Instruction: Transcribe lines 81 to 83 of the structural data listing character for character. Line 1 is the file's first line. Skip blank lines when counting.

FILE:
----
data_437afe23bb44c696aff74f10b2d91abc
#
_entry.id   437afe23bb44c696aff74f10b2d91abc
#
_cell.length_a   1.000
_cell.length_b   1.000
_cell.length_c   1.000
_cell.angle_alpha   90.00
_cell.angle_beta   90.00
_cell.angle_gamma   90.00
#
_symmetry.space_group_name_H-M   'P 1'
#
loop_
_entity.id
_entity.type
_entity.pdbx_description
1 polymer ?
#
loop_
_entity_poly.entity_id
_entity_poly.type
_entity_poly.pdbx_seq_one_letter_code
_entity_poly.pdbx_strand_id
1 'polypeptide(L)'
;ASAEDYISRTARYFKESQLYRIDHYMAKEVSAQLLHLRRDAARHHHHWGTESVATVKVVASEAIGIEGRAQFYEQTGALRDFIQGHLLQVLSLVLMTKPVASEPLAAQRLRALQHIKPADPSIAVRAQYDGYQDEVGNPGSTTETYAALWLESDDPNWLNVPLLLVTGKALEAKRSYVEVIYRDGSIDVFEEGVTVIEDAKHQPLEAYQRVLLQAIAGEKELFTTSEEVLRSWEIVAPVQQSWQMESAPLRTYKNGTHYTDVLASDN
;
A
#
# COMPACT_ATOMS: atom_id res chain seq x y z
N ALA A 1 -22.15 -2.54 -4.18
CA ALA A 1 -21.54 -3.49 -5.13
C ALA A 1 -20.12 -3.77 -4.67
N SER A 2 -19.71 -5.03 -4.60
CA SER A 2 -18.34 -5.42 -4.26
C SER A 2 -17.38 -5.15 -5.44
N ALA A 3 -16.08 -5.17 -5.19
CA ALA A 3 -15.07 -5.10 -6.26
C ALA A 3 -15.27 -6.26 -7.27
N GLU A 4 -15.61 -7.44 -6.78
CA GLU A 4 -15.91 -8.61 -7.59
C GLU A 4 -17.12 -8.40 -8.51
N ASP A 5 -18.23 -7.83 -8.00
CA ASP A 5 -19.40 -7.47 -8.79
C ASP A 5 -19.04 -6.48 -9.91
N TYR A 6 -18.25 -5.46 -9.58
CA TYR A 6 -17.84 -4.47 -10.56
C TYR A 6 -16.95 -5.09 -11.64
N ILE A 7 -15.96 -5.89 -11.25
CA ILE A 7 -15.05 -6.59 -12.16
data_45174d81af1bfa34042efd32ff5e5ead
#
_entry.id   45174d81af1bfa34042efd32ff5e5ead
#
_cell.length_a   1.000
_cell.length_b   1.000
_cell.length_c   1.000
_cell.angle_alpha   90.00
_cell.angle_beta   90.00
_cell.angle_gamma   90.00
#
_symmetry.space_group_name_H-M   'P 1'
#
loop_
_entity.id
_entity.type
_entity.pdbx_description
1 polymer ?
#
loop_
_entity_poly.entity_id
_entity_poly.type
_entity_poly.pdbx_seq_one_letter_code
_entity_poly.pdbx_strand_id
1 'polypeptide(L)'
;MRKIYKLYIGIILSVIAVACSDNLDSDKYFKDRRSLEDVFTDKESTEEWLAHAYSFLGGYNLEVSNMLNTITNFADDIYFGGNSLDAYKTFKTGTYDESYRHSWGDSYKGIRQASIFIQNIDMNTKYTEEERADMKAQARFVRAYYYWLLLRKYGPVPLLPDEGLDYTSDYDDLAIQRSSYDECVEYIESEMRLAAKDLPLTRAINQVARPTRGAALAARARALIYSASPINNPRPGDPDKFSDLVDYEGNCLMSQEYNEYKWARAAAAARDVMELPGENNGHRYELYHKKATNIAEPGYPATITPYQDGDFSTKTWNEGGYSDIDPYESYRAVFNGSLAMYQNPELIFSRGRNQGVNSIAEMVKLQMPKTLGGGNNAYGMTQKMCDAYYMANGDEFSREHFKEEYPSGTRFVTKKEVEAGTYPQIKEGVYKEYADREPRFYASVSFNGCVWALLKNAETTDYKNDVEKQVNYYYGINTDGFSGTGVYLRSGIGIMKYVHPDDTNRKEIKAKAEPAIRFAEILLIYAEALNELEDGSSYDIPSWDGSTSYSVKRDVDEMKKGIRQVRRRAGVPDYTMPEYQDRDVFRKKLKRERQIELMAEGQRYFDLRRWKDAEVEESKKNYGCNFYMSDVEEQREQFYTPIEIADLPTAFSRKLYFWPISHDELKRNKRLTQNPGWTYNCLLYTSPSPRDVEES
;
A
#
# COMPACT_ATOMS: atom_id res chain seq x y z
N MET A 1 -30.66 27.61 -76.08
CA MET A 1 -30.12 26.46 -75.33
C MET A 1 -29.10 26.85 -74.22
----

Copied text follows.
N MET A 1 -30.66 27.61 -76.08
CA MET A 1 -30.12 26.46 -75.33
C MET A 1 -29.10 26.85 -74.22